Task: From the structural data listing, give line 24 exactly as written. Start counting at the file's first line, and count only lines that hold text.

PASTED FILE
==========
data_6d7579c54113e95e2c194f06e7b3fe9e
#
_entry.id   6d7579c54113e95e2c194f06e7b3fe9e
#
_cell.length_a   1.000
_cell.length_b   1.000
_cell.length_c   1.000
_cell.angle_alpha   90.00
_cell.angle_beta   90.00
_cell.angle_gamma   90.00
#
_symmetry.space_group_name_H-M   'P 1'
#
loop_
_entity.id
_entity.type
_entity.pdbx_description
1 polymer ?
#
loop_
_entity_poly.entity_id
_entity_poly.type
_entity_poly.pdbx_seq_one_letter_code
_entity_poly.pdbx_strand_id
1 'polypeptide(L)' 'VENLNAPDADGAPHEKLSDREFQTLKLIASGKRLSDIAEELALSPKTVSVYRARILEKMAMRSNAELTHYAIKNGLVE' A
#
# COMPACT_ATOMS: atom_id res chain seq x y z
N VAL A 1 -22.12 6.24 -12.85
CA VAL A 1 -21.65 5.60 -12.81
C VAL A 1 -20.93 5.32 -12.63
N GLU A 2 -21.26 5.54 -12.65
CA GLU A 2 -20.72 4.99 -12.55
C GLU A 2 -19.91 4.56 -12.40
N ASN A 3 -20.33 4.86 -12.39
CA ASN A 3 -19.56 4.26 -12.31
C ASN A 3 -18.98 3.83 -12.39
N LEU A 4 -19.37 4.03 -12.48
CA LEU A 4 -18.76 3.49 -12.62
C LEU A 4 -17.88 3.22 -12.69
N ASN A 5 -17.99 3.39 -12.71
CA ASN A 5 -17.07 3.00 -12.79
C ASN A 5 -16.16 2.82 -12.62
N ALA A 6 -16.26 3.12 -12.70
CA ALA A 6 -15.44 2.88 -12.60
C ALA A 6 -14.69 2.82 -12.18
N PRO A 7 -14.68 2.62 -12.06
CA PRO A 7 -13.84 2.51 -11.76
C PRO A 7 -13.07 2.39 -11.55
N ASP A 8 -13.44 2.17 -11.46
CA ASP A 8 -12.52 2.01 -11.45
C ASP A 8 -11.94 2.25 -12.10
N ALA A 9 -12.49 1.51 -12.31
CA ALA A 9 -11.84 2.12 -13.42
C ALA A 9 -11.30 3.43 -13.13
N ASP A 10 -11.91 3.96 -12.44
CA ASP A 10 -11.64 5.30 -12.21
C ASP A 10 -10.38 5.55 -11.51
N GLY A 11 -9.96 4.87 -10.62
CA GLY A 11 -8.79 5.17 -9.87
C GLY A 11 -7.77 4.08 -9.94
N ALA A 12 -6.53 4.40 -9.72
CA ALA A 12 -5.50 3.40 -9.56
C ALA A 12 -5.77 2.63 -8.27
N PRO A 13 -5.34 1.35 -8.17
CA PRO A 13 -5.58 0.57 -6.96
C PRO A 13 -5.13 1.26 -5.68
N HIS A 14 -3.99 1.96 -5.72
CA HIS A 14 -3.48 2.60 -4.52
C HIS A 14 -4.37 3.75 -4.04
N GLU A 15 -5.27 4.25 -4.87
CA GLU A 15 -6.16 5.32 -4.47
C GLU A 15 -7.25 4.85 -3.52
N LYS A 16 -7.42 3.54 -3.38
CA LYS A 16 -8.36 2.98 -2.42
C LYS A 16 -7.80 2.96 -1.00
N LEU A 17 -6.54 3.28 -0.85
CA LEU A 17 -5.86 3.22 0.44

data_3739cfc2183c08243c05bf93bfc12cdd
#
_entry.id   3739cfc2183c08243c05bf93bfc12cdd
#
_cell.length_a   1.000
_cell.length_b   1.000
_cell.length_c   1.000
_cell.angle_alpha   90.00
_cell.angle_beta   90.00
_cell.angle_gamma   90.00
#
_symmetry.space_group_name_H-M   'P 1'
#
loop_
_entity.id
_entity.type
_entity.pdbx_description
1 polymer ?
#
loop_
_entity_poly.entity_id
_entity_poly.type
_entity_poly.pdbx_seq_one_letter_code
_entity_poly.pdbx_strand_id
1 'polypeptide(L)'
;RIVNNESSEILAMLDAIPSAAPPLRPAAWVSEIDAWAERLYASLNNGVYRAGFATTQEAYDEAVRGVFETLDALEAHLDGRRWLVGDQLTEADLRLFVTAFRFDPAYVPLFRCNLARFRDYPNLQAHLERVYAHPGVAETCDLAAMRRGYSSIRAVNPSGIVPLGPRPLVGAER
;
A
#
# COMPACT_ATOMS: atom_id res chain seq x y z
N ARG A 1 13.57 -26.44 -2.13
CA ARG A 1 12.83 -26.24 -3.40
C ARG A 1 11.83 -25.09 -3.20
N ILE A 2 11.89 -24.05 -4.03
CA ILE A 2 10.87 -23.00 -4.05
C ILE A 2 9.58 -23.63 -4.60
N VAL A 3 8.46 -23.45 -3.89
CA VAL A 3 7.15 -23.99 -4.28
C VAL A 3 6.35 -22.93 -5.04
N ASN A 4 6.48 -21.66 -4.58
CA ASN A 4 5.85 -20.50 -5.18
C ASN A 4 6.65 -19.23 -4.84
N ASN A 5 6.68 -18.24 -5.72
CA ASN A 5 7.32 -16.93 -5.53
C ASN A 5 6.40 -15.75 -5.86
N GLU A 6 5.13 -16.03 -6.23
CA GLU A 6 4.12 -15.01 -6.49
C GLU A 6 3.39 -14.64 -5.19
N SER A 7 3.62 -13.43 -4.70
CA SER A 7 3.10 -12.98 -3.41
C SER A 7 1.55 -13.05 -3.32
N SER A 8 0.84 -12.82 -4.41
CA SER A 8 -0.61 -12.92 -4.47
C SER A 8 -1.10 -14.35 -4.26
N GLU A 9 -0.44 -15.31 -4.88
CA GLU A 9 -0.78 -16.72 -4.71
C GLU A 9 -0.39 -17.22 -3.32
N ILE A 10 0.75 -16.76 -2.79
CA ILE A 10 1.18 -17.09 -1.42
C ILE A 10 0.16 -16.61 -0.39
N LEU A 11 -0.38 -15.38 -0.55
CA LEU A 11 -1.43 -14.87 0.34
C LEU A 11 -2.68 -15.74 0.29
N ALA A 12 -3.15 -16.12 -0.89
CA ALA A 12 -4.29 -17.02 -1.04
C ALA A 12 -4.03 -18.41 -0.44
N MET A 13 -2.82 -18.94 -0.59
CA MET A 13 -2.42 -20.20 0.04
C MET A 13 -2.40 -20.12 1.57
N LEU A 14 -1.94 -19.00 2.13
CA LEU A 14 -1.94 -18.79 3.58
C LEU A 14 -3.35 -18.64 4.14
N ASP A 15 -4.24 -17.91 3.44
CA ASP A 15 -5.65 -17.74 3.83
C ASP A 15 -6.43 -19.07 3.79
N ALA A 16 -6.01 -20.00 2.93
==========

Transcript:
_entity_poly.pdbx_strand_id